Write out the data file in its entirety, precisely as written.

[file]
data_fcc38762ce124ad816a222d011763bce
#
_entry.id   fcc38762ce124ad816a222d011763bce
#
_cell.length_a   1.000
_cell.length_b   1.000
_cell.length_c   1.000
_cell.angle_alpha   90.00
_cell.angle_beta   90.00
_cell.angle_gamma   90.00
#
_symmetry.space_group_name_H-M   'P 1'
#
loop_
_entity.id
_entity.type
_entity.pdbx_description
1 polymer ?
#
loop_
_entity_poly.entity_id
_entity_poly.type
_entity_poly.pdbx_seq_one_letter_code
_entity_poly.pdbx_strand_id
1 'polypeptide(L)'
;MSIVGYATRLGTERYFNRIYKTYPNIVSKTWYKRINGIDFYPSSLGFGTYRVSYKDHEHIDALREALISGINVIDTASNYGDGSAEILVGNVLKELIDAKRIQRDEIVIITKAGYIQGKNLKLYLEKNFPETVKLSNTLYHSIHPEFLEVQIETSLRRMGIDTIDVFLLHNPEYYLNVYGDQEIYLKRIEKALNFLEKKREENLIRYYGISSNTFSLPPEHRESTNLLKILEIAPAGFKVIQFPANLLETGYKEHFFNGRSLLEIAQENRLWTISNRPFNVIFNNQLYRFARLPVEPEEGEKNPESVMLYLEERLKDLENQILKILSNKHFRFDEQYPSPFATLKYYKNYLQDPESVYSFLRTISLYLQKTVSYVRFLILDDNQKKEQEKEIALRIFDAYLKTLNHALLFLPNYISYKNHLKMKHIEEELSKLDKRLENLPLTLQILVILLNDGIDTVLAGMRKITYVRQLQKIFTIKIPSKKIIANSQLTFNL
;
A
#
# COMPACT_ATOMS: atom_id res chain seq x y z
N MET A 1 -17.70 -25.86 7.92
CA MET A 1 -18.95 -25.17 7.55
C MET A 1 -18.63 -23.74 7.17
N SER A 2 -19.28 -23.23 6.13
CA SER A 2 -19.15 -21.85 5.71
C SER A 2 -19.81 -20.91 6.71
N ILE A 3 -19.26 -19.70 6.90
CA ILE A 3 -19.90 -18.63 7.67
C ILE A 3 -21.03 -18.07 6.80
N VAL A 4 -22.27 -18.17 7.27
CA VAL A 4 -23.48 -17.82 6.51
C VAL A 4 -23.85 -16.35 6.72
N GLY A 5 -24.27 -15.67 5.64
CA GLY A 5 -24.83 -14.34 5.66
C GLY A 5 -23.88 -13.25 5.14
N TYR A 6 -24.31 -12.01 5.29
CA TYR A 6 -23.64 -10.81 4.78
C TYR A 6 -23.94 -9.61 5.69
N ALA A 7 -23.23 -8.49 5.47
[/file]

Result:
data_fcc38762ce124ad816a222d011763bce
#
_entry.id   fcc38762ce124ad816a222d011763bce
#
_cell.length_a   1.000
_cell.length_b   1.000
_cell.length_c   1.000
_cell.angle_alpha   90.00
_cell.angle_beta   90.00
_cell.angle_gamma   90.00
#
_symmetry.space_group_name_H-M   'P 1'
#
loop_
_entity.id
_entity.type
_entity.pdbx_description
1 polymer ?
#
loop_
_entity_poly.entity_id
_entity_poly.type
_entity_poly.pdbx_seq_one_letter_code
_entity_poly.pdbx_strand_id
1 'polypeptide(L)'
;MSIVGYATRLGTERYFNRIYKTYPNIVSKTWYKRINGIDFYPSSLGFGTYRVSYKDHEHIDALREALISGINVIDTASNYGDGSAEILVGNVLKELIDAKRIQRDEIVIITKAGYIQGKNLKLYLEKNFPETVKLSNTLYHSIHPEFLEVQIETSLRRMGIDTIDVFLLHNPEYYLNVYGDQEIYLKRIEKALNFLEKKREENLIRYYGISSNTFSLPPEHRESTNLLKILEIAPAGFKVIQFPANLLETGYKEHFFNGRSLLEIAQENRLWTISNRPFNVIFNNQLYRFARLPVEPEEGEKNPESVMLYLEERLKDLENQILKILSNKHFRFDEQYPSPFATLKYYKNYLQDPESVYSFLRTISLYLQKTVSYVRFLILDDNQKKEQEKEIALRIFDAYLKTLNHALLFLPNYISYKNHLKMKHIEEELSKLDKRLENLPLTLQILVILLNDGIDTVLAGMRKITYVRQLQKIFTIKIPSKKIIANSQLTFNL
;
A
#
# COMPACT_ATOMS: atom_id res chain seq x y z
N MET A 1 -17.70 -25.86 7.92
CA MET A 1 -18.95 -25.17 7.55
C MET A 1 -18.63 -23.74 7.17
N SER A 2 -19.28 -23.23 6.13
CA SER A 2 -19.15 -21.85 5.71
C SER A 2 -19.81 -20.91 6.71
N ILE A 3 -19.26 -19.70 6.90
CA ILE A 3 -19.90 -18.63 7.67
C ILE A 3 -21.03 -18.07 6.80
N VAL A 4 -22.27 -18.17 7.27
CA VAL A 4 -23.48 -17.82 6.51
C VAL A 4 -23.85 -16.35 6.72
N GLY A 5 -24.27 -15.67 5.64
CA GLY A 5 -24.83 -14.34 5.66
C GLY A 5 -23.88 -13.25 5.14
N TYR A 6 -24.31 -12.01 5.29
CA TYR A 6 -23.64 -10.81 4.78
C TYR A 6 -23.94 -9.61 5.69
N ALA A 7 -23.23 -8.49 5.47